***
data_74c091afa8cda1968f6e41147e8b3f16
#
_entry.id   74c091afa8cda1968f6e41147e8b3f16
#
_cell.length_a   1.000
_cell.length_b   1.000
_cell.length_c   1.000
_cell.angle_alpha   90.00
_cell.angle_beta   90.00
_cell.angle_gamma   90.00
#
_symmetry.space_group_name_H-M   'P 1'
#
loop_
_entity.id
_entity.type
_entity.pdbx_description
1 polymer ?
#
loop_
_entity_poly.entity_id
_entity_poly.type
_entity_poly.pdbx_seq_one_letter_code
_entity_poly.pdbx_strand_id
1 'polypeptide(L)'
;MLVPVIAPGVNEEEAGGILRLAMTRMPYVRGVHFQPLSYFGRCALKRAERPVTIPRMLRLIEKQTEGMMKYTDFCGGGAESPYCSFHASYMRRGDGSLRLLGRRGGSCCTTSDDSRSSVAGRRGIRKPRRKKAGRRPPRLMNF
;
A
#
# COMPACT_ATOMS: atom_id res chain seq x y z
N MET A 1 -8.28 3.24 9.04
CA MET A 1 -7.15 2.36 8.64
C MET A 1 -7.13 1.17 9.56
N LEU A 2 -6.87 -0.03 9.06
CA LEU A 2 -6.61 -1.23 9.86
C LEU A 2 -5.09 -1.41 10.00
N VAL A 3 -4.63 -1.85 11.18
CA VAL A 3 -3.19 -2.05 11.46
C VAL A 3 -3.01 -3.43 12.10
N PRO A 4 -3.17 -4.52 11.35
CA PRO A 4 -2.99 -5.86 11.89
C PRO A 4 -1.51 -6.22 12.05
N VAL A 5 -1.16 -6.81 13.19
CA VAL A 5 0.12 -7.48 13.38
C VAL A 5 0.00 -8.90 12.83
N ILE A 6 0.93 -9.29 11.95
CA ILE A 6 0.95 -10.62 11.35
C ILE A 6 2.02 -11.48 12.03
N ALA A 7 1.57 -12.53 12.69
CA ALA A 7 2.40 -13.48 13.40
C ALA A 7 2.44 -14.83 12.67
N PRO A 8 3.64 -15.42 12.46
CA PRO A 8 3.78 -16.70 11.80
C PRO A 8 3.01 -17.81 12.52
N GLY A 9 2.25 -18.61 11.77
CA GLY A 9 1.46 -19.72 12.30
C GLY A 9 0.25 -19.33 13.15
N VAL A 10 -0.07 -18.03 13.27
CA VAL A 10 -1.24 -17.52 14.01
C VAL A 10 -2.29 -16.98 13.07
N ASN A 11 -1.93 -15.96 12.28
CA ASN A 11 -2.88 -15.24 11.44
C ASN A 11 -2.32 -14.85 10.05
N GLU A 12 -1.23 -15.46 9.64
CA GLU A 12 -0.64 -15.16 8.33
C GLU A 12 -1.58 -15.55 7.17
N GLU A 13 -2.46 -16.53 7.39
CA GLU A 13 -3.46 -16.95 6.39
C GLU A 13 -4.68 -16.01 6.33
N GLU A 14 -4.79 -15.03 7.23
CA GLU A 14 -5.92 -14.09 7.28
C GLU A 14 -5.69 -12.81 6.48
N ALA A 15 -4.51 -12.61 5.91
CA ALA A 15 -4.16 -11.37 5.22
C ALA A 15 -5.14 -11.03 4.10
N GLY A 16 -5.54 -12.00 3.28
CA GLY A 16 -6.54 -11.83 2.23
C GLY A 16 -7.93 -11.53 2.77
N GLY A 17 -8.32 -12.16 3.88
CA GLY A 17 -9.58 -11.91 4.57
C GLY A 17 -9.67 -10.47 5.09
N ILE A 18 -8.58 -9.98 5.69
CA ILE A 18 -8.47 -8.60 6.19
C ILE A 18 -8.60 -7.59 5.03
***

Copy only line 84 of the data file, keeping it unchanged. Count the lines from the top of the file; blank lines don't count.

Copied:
C ILE A 18 -8.60 -7.59 5.03